Friday, February 08, 2008

UK outbound passenger lists

Family Tree, Family History, Find Your Past, UK | in association with The National Archives of the United Kingdom has published online for the first time another decade of UK outbound passenger lists covering the years 1940 to 1949. Over 86,000 colour images have been added to the site listing 1,400,614 passengers travelling from British ports on 11,425 long-distance journeys.
The most popular destinations during this decade were USA, Canada, Africa, India, Australia, Argentina, South Africa, New Zealand, Canary Islands and Jamaica.

Findmypast UK outbound passenger lists now cover 1890 to 1949 a list 18.4 million passengers

Unsurprisingly the Second World War had a significant influence on sea travel during this decade. In May 1940 the threat to the UK from air attack and rumours of a possible invasion grew, leading to offers of hospitality and refuge for British children from overseas governments.
A UK-government-sponsored scheme - Children of the Overseas Reception Board, or CORB, was the result. Included among the outbound passenger lists of the 1940s at are details of 2,664 children who emigrated to destinations in Canada, Australia, New Zealand and South Africa over a three month period.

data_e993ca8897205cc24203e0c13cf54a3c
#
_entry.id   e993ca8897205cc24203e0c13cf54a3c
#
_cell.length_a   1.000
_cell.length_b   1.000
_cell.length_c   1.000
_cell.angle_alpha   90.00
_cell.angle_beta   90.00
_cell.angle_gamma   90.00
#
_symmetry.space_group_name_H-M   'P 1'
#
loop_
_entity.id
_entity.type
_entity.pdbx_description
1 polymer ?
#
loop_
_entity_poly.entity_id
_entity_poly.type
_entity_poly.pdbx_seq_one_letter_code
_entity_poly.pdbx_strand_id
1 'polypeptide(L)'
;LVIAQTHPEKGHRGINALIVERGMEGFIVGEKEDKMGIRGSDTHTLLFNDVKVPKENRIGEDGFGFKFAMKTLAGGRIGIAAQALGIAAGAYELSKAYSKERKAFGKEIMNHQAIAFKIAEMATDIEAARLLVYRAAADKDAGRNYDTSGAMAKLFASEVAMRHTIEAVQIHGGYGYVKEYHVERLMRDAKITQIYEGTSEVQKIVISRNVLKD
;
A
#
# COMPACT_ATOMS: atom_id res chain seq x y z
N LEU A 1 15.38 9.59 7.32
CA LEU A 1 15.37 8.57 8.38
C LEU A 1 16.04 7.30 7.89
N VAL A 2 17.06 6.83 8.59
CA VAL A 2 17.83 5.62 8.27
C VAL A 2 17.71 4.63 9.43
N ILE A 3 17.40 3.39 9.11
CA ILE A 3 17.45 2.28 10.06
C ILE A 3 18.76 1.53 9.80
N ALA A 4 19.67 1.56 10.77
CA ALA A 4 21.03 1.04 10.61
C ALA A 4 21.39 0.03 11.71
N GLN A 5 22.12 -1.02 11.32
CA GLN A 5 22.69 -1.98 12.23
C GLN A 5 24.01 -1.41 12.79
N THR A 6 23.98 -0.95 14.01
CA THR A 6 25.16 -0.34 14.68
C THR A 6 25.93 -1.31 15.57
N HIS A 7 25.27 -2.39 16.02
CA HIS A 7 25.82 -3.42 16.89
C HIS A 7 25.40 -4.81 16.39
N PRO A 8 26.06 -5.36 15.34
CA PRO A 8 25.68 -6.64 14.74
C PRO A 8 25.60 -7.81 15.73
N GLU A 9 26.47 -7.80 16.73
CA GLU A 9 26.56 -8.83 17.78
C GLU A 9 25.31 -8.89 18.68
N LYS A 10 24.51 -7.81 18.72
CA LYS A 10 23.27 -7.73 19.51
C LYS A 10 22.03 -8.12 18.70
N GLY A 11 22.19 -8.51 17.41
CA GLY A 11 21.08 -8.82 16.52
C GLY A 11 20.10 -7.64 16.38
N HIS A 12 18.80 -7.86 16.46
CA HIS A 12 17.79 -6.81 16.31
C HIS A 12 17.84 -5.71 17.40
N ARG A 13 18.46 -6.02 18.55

Known as 'Seaevacuees', the children ranged in age from 5 to 15 and the passenger lists show their parents and home address in the UK as well as their destination address overseas. 1,532 children went to Canada, 577 children to Australia, while 353 went to South Africa and 202 to New Zealand.
Thousands more would have travelled had it not been for the tragic events of 17 September, when the SS City of Benares - packed with 197 passengers including 90 children - was torpedoed and sunk in the Atlantic.

Whilst most of the CORB children returned to the UK after the end of the war in 1945, some remained permanently.

Following the war, the British wives of Canadian, American and Australian servicemen can be seen travelling out to join their new husbands overseas. Described as "dependent of" followed by the name of their husband, the women's old address in the UK is given as well as their new address overseas. In many cases, the wives are travelling with their young babies.

On a lighter note, the 1948 Olympics were held in London and following the games, numerous athletes can be found travelling home. Among them is Harold Sakata, a member of the American team, who later played 'Oddjob' in the James Bond movie Goldfinger.

There are also some famous names in the 1940s passenger lists, including Winston Churchill, Spencer Tracy, Walt Disney, Joan Fontaine and Benjamin Britten.

The passenger lists at now include 20 million names within 137,000 passenger lists spanning 1890 to 1949. On completion the records will go up to 1960.


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